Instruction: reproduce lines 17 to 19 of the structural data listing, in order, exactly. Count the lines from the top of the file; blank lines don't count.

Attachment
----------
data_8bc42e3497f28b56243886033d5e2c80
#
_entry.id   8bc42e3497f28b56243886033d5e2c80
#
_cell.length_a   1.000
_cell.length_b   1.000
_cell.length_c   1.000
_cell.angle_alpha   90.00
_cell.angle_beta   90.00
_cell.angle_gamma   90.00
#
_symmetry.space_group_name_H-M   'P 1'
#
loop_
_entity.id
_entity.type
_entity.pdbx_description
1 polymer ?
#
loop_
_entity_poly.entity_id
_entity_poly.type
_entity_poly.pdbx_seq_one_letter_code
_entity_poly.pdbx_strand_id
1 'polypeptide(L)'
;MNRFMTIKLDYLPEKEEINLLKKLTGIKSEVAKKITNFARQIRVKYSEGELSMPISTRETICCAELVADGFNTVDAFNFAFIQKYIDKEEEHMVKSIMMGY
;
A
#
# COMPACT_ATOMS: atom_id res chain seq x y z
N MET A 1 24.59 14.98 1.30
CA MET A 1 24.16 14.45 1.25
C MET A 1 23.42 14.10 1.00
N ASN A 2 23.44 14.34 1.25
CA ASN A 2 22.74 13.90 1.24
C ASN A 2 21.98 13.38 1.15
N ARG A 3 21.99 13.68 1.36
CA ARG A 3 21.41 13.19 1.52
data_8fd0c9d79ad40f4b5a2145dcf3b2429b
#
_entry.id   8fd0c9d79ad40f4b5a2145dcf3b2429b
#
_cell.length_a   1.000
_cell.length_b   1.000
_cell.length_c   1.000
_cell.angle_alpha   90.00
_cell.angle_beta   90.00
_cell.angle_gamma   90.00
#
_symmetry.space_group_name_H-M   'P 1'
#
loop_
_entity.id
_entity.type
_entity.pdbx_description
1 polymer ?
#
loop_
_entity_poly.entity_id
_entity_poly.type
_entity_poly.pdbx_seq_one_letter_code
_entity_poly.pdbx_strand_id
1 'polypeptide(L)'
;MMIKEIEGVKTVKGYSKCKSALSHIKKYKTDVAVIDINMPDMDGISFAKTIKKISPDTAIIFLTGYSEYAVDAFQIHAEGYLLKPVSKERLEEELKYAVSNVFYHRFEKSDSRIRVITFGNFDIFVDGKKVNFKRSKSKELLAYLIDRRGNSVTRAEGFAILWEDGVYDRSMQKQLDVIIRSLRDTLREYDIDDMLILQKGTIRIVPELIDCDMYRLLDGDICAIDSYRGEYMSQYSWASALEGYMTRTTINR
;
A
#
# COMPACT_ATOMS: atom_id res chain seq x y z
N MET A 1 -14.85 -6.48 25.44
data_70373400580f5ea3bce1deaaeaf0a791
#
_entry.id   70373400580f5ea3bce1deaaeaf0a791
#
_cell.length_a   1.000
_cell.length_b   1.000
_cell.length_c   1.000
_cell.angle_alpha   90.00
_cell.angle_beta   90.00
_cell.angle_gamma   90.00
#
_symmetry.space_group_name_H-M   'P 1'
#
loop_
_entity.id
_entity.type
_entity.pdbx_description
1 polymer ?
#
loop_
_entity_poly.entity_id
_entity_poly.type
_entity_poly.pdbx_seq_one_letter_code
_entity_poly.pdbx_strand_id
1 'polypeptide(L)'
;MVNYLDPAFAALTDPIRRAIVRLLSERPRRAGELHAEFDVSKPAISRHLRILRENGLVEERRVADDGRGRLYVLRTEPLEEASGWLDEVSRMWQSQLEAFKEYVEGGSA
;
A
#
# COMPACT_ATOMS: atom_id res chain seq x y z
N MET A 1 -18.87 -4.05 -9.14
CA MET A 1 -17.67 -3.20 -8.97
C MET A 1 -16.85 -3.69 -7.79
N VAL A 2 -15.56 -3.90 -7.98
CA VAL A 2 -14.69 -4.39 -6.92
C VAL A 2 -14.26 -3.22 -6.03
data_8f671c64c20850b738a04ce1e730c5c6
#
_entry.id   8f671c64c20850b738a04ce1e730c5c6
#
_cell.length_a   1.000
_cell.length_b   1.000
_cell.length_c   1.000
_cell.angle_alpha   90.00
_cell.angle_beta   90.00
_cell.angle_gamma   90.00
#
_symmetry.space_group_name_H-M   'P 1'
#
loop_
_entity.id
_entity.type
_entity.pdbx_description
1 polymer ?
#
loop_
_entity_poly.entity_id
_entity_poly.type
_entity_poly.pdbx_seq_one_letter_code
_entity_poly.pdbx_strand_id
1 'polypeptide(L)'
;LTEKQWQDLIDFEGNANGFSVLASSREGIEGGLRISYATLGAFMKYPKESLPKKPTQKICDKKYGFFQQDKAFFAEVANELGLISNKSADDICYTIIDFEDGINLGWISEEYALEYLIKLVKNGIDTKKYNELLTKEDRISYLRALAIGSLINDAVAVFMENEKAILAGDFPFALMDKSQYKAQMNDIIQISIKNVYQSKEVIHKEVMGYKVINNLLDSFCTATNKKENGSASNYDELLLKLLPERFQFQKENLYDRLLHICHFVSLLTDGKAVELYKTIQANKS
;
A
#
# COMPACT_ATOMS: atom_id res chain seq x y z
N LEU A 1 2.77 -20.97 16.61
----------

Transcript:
_entity.pdbx_description
1 polymer ?
#